Such would be precisely the rules by which the conduct of the
States of this Union toward each other would be regulated if they
were independent nations. But when they adopted the Constitution
of the United States they surrendered the sovereign powers of levying
war, concluding peace and making treaties, either with foreign nations
or between each other; and, so far as the subject of extradition among
themselves was concerned, accepted the provision contained in the sec-
ond section of the fourth article of the Constitution, as follows:
   " A person charged in any State with treason, felony or other crime,
who shall flee from justice and be found in another State, shall, on (le-
mtiand of the executive authority of the State from which he fled, be
delivered up to be removed to the State having jurisdiction of the
crime. "
   This provision conferred upon each State the right to demand,
through its executive authority, a fugitive from its justice, when found
in another, and imposed the correlative duty upon the executive au-
thority upon whom the demand should be made to surrender him up,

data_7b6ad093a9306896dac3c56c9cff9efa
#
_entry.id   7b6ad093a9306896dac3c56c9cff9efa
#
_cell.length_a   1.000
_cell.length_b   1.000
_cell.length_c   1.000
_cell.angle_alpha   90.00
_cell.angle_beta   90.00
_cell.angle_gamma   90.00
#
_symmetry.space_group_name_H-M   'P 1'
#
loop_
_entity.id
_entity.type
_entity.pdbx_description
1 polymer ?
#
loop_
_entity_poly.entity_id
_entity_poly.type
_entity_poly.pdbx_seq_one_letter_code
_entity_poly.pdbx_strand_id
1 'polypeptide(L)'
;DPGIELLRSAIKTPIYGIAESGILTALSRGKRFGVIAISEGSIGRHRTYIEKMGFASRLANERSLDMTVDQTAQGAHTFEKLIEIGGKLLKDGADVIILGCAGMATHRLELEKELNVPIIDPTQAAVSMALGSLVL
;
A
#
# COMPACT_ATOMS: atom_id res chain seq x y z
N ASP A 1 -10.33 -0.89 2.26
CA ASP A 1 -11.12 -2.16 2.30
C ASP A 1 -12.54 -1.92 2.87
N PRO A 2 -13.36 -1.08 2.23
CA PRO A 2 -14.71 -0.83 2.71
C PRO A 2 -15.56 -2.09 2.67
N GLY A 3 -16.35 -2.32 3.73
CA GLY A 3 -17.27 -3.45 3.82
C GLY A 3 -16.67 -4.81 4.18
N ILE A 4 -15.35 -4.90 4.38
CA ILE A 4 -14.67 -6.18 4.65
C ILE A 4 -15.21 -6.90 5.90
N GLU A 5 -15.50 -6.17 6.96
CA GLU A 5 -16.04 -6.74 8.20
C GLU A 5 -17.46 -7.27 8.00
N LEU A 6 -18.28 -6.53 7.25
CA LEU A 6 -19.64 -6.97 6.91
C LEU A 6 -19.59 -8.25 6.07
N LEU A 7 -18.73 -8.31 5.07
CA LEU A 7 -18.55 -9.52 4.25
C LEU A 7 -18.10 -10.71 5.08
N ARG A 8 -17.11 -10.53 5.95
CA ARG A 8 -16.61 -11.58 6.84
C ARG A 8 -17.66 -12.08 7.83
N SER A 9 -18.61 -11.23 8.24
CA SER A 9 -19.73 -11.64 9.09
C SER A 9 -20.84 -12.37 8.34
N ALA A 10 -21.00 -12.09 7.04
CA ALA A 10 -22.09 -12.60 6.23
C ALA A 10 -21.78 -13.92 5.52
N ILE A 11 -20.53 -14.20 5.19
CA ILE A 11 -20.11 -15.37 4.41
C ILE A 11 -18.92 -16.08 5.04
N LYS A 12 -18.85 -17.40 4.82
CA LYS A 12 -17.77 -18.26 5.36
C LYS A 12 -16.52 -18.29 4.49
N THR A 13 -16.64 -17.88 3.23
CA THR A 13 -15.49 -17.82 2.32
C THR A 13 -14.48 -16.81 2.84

precisely as in case of an extradition treaty between two independent
nations; and in order to prescribe a uniform method in which this right
should be asserted, on the one hand, and the corresponding duty per-
formed on the other, Congress passed the act of February 12, 1793,
which, as your Honor is aware, remains the law to this day, providing
that the demand should be accompanied by a copy of an indictment
found, or an affidavit made before some magistrate, charging the person
demanded with having committed treason, felony or other crime, and
certified to be authentic by the executive authority making the de-
mnand; and on the other hand requiring the executive authority of
whom a demand is thus made to cause the fugitive to be arrested and
delivered up as therein provided.
   Now, your Honor will observe that this provision of the Constitu-
tion, and the statute enacted to give it effect, refer exclusively to the
rights andl duties of the several States as such, acting respectively
through their chief executive authorities; and neither has the remotest
reference, directly or by implication, to the right of a State to hold
a person charged with crime against its laws who may be brought with-
in its jurisdiction by other means. They do, however, afford a State
from whose borders a person may be kidnaped, the amplest and the
easiest means for vindicating its sovereignty, by demanding the offend-